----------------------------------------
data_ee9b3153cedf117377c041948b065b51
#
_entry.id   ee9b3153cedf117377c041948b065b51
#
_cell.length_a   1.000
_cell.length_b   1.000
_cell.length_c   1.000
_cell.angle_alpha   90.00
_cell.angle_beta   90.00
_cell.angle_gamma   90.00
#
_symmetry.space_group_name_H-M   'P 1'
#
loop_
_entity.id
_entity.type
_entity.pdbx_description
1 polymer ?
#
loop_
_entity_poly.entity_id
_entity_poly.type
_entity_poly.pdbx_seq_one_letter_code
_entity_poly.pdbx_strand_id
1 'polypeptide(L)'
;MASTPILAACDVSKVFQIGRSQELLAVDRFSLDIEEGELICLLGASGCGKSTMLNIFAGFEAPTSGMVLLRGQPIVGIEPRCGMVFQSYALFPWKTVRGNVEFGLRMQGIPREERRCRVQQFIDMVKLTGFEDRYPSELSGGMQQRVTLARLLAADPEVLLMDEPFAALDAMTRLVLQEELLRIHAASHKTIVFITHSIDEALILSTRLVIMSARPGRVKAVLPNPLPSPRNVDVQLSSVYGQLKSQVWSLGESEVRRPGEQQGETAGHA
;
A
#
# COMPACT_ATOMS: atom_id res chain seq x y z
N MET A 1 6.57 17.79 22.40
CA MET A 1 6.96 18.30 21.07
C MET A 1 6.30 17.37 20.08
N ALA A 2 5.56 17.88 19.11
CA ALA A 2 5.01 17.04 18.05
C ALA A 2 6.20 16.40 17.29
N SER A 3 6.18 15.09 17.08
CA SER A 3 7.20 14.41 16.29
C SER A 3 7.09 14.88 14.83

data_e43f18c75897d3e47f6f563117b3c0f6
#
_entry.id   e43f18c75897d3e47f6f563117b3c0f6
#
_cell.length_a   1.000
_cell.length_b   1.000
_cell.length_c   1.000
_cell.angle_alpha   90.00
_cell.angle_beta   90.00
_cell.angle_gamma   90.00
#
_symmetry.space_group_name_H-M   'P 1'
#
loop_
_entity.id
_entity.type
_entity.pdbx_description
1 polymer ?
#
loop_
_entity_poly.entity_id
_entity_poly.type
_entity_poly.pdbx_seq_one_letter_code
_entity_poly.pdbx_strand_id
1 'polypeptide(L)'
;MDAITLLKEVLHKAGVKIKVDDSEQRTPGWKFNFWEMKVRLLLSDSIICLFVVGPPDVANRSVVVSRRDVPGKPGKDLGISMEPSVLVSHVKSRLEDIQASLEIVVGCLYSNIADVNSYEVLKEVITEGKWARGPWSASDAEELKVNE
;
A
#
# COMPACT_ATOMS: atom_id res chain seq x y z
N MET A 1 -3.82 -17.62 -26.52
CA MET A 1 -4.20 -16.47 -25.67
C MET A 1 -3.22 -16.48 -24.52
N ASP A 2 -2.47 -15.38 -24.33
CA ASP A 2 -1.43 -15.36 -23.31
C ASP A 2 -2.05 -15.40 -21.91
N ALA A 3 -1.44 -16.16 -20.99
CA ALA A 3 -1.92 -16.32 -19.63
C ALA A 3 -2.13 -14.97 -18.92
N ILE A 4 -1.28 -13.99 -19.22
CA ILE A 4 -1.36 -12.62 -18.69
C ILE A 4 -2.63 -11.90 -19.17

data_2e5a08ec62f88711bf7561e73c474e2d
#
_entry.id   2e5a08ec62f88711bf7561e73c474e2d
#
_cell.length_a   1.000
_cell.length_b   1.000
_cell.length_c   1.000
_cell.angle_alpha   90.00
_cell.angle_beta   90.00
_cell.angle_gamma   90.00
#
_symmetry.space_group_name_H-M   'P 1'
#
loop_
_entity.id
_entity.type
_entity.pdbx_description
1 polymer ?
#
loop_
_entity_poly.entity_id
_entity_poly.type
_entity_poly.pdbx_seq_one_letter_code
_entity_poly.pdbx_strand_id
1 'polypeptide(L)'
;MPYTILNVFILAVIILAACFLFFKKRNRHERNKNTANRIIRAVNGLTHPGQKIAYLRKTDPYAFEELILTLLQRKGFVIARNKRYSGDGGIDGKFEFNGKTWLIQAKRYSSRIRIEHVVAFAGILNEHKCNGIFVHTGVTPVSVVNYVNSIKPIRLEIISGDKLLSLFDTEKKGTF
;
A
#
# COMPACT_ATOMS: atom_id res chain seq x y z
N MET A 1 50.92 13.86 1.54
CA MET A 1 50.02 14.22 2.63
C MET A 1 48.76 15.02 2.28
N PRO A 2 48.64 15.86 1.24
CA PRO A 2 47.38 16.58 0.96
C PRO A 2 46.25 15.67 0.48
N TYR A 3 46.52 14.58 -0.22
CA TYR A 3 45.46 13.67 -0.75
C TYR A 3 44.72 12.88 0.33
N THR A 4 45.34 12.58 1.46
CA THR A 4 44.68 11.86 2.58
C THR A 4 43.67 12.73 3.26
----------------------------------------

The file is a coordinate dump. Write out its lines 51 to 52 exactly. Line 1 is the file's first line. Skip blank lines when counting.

_symmetry.space_group_name_H-M   'P 1'
#